How to Evaluate and Analyze a Multifamily Deal

Multifamily residences consistently top the list of the most popular property deals for commercial real estate investors. Yet no two multifamily deals are the same and can generate very different revenue amounts. In order to get the biggest return on a multifamily deal, investors must perform a thorough analysis and evaluation of the property at hand.

Defining Multifamily Properties

Multifamily properties come in all shapes and sizes. Converted single-family dwellings, duplexes, triplexes, owner-occupied apartment homes, large multifamily residential complexes, and more fall under the heading, and some attract more tenants and generate more revenue based on location, style, amenities, and other factors. Before purchasing a multifamily property, a careful analysis must be performed to determine its overall profitability.

Start with Basic Questions

Before you dive into the cost analysis or looking at the operating statement under a microscope, start with some basic questions. First and foremost should be to figure out why the current owner wants to sell a multifamily property. Multifamily properties can be very lucrative, and the reason for selling can be something as simple as the owner is getting too old to take care of the property, and wants to retire. On the other hand, there could be a less obvious reason, such as the property is going to be re-zoned in a few months, or there is something wrong with the HVAC or foundation that requires a lot of capital to fix.

The Operating Statement

In a lot of cases, multifamily properties come with at least two operating statements. Operating statements include expenses such as insurance, taxes, utilities, maintenance, marketing, management fees, and more. There are usually operating statements provided by either the owner or broker, as well as the “pro forma” statement, which shows the potential costs and revenue. While the latter is an estimate, the former may not be the most accurate, and iff the number seem off, they should be challenged.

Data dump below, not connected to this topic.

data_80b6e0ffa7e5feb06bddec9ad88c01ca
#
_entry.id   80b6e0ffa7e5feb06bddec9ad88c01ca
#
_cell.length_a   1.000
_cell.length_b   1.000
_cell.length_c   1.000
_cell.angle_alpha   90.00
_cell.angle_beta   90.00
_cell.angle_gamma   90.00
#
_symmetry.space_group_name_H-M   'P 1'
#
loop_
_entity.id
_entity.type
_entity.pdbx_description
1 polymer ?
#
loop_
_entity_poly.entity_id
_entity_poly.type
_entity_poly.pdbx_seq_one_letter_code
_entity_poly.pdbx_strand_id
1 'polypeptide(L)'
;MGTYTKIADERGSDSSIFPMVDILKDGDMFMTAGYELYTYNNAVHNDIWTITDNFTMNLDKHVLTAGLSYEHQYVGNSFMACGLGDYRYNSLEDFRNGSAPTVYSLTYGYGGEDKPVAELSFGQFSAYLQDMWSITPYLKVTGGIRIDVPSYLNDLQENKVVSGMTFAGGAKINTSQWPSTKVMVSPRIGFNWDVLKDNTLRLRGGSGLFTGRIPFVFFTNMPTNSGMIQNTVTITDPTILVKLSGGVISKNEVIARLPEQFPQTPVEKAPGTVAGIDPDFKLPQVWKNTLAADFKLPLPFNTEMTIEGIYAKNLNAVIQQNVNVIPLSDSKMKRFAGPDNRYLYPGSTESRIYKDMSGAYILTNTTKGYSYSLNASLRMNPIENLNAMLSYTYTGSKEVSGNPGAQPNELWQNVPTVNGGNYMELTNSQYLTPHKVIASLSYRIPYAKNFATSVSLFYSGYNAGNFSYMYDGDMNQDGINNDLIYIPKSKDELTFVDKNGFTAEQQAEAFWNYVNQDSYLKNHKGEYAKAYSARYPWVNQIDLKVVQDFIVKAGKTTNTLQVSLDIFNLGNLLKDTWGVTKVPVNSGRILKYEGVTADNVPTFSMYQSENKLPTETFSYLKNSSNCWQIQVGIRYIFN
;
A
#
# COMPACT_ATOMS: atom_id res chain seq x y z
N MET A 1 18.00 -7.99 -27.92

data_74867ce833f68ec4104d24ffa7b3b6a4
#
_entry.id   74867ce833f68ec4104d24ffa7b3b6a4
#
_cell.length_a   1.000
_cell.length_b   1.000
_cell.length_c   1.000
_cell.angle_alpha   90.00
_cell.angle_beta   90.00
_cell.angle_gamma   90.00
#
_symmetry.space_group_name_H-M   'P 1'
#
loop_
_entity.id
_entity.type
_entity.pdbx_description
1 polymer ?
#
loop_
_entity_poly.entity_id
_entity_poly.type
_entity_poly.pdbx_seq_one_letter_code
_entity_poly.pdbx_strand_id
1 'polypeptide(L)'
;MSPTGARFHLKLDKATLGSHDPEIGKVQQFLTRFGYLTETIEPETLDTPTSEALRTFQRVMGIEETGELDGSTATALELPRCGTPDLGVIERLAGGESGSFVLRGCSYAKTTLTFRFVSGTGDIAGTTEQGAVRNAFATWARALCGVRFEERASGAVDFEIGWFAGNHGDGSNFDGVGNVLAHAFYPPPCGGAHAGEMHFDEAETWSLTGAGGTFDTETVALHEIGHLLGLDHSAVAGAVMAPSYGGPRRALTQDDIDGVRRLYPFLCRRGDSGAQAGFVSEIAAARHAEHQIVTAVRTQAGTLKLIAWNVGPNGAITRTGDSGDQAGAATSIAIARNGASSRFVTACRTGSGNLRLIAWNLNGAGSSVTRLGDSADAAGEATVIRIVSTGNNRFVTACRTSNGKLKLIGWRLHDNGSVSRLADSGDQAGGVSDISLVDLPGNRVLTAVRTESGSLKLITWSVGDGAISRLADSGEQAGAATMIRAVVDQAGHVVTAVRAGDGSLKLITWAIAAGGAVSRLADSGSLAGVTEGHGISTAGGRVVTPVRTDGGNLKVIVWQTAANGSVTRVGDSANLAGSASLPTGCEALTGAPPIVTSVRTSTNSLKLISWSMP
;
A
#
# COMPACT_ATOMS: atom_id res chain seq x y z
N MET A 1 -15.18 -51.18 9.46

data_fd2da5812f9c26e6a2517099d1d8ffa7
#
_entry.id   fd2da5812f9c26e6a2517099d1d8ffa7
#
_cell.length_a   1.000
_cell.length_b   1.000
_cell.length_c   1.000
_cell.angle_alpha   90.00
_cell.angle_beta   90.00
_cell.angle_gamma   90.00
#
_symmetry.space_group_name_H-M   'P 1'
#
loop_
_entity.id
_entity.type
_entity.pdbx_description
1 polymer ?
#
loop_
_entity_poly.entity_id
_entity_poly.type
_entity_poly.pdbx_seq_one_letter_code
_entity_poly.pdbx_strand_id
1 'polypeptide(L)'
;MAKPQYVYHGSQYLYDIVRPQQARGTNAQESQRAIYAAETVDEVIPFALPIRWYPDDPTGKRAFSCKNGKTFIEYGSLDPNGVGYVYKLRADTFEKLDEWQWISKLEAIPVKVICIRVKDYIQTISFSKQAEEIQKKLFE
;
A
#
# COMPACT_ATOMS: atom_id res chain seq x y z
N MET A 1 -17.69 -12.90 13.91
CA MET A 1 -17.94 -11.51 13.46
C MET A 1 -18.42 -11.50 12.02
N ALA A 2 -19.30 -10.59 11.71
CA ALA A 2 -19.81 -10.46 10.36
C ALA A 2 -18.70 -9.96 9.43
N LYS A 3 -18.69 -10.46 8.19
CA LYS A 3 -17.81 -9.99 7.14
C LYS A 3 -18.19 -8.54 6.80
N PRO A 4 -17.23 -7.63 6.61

Historical Operating Data

Asking for the year to date operating financials is standard, so don’t feel like you’re disrupting things or offending anyone when you request that information. Profit and loss statements, rent roll, ongoing repairs, and more will provide a much more accurate picture of how profitable a multifamily property is. Use this information to see how much revenue the property would generate at 100 percent occupancy, and how rent compared to similar properties in the neighborhood. Is there a positive cash flow? The expense sheets will give you an idea of how recently things like plumbing and electrical were repaired or upgraded, or if there are any major renovations that the current owners has been putting off.

By running a full analysis, you will get an idea of how much work you need to put into a multifamily property, and how long the rent will take to move those expenses into the black. The data will also allow you to bring up concerns to the seller or broker, and negotiate a better deal than the asking price. For multifamily property deals, simply getting an inspection may not be enough. By doing a deep dive into the numbers, you will be able to come out on top and get multifamily properties without breaking the bank.

At CounselPro Lending, we provide financing solutions for multifamily deals of all shapes and sizes. Contact our offices today to learn more.


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